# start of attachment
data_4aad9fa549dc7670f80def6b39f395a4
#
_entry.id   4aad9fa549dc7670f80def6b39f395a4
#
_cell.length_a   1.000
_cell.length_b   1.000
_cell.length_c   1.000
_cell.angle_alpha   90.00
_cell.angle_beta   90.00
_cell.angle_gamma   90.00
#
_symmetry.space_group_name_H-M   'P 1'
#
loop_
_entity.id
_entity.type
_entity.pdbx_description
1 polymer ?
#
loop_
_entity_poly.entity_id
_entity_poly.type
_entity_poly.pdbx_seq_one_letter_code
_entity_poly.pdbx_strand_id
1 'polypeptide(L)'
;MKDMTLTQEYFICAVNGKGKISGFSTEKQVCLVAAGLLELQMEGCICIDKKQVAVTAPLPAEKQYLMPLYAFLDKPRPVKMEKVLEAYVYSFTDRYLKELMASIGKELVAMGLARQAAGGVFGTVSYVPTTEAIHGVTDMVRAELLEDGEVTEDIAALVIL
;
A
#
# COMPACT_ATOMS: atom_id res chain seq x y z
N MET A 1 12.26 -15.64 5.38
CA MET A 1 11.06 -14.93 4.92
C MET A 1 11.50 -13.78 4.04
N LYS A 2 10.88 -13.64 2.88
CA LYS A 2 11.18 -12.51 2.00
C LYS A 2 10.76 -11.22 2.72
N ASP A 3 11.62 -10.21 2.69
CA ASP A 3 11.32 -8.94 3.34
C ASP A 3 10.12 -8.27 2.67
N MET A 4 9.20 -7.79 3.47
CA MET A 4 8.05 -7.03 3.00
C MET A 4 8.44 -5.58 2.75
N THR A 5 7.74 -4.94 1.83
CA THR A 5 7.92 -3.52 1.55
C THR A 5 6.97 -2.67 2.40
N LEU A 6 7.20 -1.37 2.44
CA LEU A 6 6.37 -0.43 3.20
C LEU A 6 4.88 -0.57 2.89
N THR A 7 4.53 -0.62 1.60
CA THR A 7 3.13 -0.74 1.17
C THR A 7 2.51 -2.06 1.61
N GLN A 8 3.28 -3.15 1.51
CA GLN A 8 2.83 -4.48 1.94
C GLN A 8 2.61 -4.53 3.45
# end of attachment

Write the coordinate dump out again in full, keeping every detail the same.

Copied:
data_4aad9fa549dc7670f80def6b39f395a4
#
_entry.id   4aad9fa549dc7670f80def6b39f395a4
#
_cell.length_a   1.000
_cell.length_b   1.000
_cell.length_c   1.000
_cell.angle_alpha   90.00
_cell.angle_beta   90.00
_cell.angle_gamma   90.00
#
_symmetry.space_group_name_H-M   'P 1'
#
loop_
_entity.id
_entity.type
_entity.pdbx_description
1 polymer ?
#
loop_
_entity_poly.entity_id
_entity_poly.type
_entity_poly.pdbx_seq_one_letter_code
_entity_poly.pdbx_strand_id
1 'polypeptide(L)'
;MKDMTLTQEYFICAVNGKGKISGFSTEKQVCLVAAGLLELQMEGCICIDKKQVAVTAPLPAEKQYLMPLYAFLDKPRPVKMEKVLEAYVYSFTDRYLKELMASIGKELVAMGLARQAAGGVFGTVSYVPTTEAIHGVTDMVRAELLEDGEVTEDIAALVIL
;
A
#
# COMPACT_ATOMS: atom_id res chain seq x y z
N MET A 1 12.26 -15.64 5.38
CA MET A 1 11.06 -14.93 4.92
C MET A 1 11.50 -13.78 4.04
N LYS A 2 10.88 -13.64 2.88
CA LYS A 2 11.18 -12.51 2.00
C LYS A 2 10.76 -11.22 2.72
N ASP A 3 11.62 -10.21 2.69
CA ASP A 3 11.32 -8.94 3.34
C ASP A 3 10.12 -8.27 2.67
N MET A 4 9.20 -7.79 3.47
CA MET A 4 8.05 -7.03 3.00
C MET A 4 8.44 -5.58 2.75
N THR A 5 7.74 -4.94 1.83
CA THR A 5 7.92 -3.52 1.55
C THR A 5 6.97 -2.67 2.40
N LEU A 6 7.20 -1.37 2.44
CA LEU A 6 6.37 -0.43 3.20
C LEU A 6 4.88 -0.57 2.89
N THR A 7 4.53 -0.62 1.60
CA THR A 7 3.13 -0.74 1.17
C THR A 7 2.51 -2.06 1.61
N GLN A 8 3.28 -3.15 1.51
CA GLN A 8 2.83 -4.48 1.94
C GLN A 8 2.61 -4.53 3.45